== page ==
Second Temple-Era Aqueduct
Israel’s latest archaeological revelation is an impressive relic from the Second Temple era, showcasing a significant section of Jerusalem’s historic aqueduct network. This remarkable discovery, measuring around 300 meters (approximately 1,000 feet) in length, was brought to light during excavations in Givat Hamatos, as announced by the Israel Antiquities Authority.
The location of this discovery holds particular importance. It emerged during the meticulous preparations for the Municipality of Jerusalem’s regional developmental initiatives, including constructing essential educational institutions.
A notable contributor to these archaeological endeavors’ success, including the Givat Hamatos project, was the Arim company’s involvement. Amid the excavation process, several intriguing artifacts surfaced, among them a collection of ancient coins, including a remarkable specimen minted during the First Jewish–Roman War.
These artifacts provide a glimpse into the past and offer valuable clues about the region’s historical context.
Meeting The Water Needs Of A Growing City
Dr. Ofer Shyam and Ruth Cohen, two of the top-level executives from the Antiquities Authority, emphasized the significance of this aqueduct. They explained that as Jerusalem expanded during the final days of the Second Temple, the water demand also increased substantially.
The reconstructed Temple and the surge in pilgrims and residents necessitated a more substantial water supply system, extending beyond the previous conduits and cisterns. Thus, the Hasmoneans and King Herod took action in response to this growing water need.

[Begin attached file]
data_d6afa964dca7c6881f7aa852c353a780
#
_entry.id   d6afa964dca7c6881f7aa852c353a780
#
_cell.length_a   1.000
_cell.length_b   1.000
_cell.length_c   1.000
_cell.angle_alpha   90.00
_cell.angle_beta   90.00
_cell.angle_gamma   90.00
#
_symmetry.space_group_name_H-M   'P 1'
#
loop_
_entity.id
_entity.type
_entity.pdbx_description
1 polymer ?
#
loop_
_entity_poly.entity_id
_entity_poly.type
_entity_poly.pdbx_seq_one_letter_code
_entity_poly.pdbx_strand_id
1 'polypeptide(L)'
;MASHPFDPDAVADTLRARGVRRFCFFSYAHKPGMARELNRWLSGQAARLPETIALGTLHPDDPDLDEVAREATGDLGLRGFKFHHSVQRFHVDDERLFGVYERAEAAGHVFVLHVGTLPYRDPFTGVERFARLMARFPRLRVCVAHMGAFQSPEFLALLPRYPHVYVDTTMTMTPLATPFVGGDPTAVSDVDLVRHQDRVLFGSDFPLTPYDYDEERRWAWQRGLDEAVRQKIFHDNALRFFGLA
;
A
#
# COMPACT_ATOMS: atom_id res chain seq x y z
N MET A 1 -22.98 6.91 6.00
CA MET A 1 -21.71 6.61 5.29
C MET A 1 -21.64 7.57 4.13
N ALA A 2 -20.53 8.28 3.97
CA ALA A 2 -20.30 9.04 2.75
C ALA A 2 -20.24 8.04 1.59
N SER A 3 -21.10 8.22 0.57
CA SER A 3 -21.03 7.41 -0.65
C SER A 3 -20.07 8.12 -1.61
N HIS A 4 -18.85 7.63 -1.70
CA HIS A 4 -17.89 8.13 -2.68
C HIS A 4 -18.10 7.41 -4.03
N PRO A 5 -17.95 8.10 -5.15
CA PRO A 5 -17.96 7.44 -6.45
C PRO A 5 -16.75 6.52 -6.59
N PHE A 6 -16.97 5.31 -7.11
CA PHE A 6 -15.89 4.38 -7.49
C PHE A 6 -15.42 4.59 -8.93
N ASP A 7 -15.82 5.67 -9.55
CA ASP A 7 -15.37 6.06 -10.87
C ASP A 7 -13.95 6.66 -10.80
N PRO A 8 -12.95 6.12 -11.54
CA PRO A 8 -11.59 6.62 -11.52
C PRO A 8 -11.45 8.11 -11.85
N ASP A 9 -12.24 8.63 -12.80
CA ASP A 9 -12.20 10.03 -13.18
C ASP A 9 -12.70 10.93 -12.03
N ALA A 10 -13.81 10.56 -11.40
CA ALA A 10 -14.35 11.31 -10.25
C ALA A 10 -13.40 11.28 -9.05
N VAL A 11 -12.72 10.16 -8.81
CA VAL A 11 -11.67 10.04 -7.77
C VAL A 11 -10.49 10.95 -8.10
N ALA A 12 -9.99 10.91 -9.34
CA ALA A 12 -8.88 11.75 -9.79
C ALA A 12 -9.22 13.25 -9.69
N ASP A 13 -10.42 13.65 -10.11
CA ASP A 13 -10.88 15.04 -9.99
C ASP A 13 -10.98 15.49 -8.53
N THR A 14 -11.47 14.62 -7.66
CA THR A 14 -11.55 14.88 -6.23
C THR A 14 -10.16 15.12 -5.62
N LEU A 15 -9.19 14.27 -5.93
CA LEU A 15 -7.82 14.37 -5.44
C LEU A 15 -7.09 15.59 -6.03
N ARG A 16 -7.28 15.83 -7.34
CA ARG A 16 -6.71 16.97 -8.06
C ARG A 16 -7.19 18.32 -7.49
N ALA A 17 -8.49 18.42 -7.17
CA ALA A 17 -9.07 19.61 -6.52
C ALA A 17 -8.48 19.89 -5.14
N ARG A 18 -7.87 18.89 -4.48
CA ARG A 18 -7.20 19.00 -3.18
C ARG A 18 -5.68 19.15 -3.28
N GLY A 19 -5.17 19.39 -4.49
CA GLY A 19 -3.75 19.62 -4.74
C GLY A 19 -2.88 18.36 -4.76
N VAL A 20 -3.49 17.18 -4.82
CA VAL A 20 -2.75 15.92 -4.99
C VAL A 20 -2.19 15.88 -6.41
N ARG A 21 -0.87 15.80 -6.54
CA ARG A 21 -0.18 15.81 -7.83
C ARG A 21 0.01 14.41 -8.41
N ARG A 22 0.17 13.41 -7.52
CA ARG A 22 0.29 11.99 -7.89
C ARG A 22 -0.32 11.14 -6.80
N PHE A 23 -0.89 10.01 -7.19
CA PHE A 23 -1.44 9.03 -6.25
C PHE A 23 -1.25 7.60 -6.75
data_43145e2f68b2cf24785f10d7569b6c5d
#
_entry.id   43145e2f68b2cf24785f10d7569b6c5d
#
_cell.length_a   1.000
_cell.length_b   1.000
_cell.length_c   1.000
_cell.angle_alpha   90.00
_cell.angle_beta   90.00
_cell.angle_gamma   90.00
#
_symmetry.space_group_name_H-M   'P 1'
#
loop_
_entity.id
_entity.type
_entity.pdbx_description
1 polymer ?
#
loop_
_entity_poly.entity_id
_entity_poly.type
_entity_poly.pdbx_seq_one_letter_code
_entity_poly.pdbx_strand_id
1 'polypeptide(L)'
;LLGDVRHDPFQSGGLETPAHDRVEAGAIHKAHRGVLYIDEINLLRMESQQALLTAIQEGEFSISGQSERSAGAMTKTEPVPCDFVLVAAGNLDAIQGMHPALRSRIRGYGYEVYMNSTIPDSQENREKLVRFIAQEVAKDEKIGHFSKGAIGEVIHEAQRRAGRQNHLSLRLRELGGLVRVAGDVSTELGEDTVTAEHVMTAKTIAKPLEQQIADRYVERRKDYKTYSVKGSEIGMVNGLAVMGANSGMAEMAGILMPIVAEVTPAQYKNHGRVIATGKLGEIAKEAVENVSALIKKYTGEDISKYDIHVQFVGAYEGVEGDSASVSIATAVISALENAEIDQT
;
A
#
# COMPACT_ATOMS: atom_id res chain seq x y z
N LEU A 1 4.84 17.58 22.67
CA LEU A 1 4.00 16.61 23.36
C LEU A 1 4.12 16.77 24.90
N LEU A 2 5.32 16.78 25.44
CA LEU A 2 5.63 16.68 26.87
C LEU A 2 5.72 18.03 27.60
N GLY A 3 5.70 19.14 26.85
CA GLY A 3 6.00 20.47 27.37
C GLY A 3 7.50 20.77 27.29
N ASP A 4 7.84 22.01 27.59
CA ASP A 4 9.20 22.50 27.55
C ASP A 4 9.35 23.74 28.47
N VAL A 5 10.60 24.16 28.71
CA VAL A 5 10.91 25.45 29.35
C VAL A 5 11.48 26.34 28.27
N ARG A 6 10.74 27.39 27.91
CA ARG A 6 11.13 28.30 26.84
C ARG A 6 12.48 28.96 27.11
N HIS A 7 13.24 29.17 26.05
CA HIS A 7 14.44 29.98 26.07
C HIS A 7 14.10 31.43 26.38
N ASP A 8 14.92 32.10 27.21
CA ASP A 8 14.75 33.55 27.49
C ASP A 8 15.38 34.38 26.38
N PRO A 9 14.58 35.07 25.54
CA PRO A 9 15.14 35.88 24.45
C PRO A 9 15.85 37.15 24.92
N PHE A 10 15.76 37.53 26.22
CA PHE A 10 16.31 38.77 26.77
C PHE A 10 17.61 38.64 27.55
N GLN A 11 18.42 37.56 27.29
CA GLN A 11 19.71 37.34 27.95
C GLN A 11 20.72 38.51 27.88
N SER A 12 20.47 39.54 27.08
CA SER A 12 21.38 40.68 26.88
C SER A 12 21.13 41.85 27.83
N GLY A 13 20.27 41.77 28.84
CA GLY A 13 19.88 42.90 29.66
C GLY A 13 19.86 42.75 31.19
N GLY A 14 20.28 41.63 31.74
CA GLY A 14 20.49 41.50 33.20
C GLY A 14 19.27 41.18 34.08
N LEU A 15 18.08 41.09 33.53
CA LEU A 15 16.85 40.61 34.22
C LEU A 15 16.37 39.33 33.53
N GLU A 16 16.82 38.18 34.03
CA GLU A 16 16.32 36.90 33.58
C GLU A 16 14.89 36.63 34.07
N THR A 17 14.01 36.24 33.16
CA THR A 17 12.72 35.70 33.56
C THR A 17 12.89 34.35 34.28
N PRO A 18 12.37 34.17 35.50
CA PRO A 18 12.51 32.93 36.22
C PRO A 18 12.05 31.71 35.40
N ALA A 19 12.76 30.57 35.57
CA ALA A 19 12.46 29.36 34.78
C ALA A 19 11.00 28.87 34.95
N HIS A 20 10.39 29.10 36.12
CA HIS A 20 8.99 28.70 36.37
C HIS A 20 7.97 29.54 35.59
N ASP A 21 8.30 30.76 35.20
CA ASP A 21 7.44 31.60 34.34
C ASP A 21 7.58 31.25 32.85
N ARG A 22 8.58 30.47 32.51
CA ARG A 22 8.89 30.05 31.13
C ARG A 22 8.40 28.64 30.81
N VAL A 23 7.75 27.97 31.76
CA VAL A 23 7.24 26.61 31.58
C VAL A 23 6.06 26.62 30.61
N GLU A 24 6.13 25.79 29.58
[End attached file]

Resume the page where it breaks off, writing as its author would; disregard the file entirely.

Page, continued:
They constructed two intricate aqueducts to address Jerusalem’s requirements. The “Upper Aqueduct” carried water to the upper city, encompassing today’s Jewish and Armenian Quarters of the Old City.
The “Lower Aqueduct” focused on providing water to the Temple, another crucial city center. Shyam and Cohen stressed that these aqueducts are remarkable examples of ancient engineering prowess, ranking among the most complex water systems within the region and the ancient world.
Impressively, each aqueduct spanned approximately ten kilometers, connecting Bethlehem Springs—the water source—to the heart of Jerusalem.
An additional intriguing discovery emerged during this excavation: coins found sporadically along the foundations of the aqueduct associated with the Tenth Legion. According to Shyam and Cohen, this arrangement appears to have been intentionally orchestrated.
They said it symbolizes contemporary practices, such as placing coins in designated areas for good fortune. Equally captivating was the unearthing of a coin originating from the Second Temple era, precisely minted during the tumultuous period of 67-68 CE, a time marked by the onset of the Great Jewish Revolt, the first of the three Jewish-Roman wars.
The researchers hypothesize that the builders of the ancient Jerusalem aqueduct incorporated these coins into the structure’s foundations while laying the conduit. This intriguing historical touchpoint sheds light on the customs and beliefs of that era.
This discovery provides another stepping stone in the ongoing journey to piece together the history of this remarkable region.